So this Game of Thrones rigmarole is finished, right?
- The simplest and most penetrating answer I can give to why I had/have no interest in this thing is: I don’t care about dragons. I know, I know, GOT aficionados are gonna argue that there’s so much more to it. To that I respond there are literally millions of works of fiction that investigate and illuminate human relations, political chicanery, familial and regional ententes and detentes, power dynamics, etc. But hundreds of millions of people around the world have chosen this work of fiction to become addicted to. That’s many, many, many more people than have screamed their fealty to Gordimer or Rushdie or Walker or Wollstonecraft Shelley or any of the countless imagineers who’ve mused over those same human concerns. It’s the dragons.
- I’ve been reading that scads of people are mad about this last season, how the plot and relationships turned out, and how the scriptwriters cheated viewers. In fact, there’s even a petition demanding the producers have the last season re-written! Okay, if you’re among those aggrieved fans, listen closely: You aren’t the artist behind this work of art. Someone else is. You don’t get to demand artists redo their art because you don’t like it. That’s why it’s art: it’s the vision of a single creator or group of them. They are sharing with you their insights and capabilities as expressed in this painting, this song, this TV show, or this novel. Art is not a democracy.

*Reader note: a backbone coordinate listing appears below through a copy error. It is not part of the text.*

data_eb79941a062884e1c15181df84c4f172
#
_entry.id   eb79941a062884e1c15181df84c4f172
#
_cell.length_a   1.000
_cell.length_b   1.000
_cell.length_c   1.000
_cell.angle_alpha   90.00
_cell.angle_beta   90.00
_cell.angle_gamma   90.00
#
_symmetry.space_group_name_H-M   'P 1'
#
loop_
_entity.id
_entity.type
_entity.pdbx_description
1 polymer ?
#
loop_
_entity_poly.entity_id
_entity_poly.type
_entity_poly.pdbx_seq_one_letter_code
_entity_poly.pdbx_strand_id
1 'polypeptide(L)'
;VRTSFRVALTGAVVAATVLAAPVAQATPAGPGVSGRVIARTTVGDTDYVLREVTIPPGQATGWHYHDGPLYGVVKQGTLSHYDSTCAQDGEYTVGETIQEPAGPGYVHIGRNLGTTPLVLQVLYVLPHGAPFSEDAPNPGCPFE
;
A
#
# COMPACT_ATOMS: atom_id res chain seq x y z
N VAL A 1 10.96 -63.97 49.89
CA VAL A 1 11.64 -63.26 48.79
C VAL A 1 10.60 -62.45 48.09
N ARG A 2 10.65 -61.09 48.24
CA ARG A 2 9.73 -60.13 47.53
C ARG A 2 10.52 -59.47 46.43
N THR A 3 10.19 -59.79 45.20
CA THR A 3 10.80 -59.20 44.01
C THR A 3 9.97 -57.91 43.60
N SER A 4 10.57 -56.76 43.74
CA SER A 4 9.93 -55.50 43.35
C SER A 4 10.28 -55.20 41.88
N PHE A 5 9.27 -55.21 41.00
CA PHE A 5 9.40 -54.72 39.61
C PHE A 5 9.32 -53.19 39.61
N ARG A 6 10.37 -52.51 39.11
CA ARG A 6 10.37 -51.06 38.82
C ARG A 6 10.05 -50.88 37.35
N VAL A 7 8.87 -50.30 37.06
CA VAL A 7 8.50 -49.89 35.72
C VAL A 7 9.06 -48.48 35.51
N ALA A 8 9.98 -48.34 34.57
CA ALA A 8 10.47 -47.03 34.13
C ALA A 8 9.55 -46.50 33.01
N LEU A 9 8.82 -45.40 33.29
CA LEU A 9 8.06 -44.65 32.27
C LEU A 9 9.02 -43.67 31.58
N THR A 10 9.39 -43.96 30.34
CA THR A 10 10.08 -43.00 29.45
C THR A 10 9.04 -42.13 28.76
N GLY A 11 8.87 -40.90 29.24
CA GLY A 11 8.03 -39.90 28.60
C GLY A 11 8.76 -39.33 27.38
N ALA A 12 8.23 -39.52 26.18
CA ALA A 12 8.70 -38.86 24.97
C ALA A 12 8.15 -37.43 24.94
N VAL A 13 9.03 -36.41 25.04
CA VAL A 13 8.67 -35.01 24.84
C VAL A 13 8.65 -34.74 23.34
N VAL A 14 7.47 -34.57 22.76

There. These are the only public comments I’ve made on this most sweeping cultural phenomenon since the Beatles. And they are the last.
What’s your art?
Metal-working? Do you juggle the burl? Bake cookies? Are gemstones your thing? How about comedy?
The Muses would dig Bloomington. This sprawling megalopolis is home to Artisan Alley, a support and education resource, social center and tool repository, and all-around one-stop shop (as in work– ) for the creative among us. This town is chock full of folks who noodle, manipulate, gesticulate, bark, howl, jeté, smear and daub and the center of the universe for many of them is Artisan Alley.
Originally a glorified clubhouse for a bunch of Indiana University grads who majored in the arts or at least had major interest in same, AA has evolved into a school/day camp/industrial park/advocacy center/marketplace for the more ethereal among us.
A tall fireplug of a fellow named Adam Nahas is the founder and executive director of the newly-certified nonprofit. Himself a practitioner of scads of different creative pursuits, he was last week’s guest on Big Talk.
Here the podcast to the May 16th program. And tune in today during the WFHB Daily Local News at 5pm for an eight-minute spot featuring extended conversation between him and me.
News Boss In Town
Hearty congratulations to both Kyrie Greenberg and WFHB. She for getting the News Director gig soon to be vacated by the heroic and mightily talented Wes Martin and it for making an impeccable choice.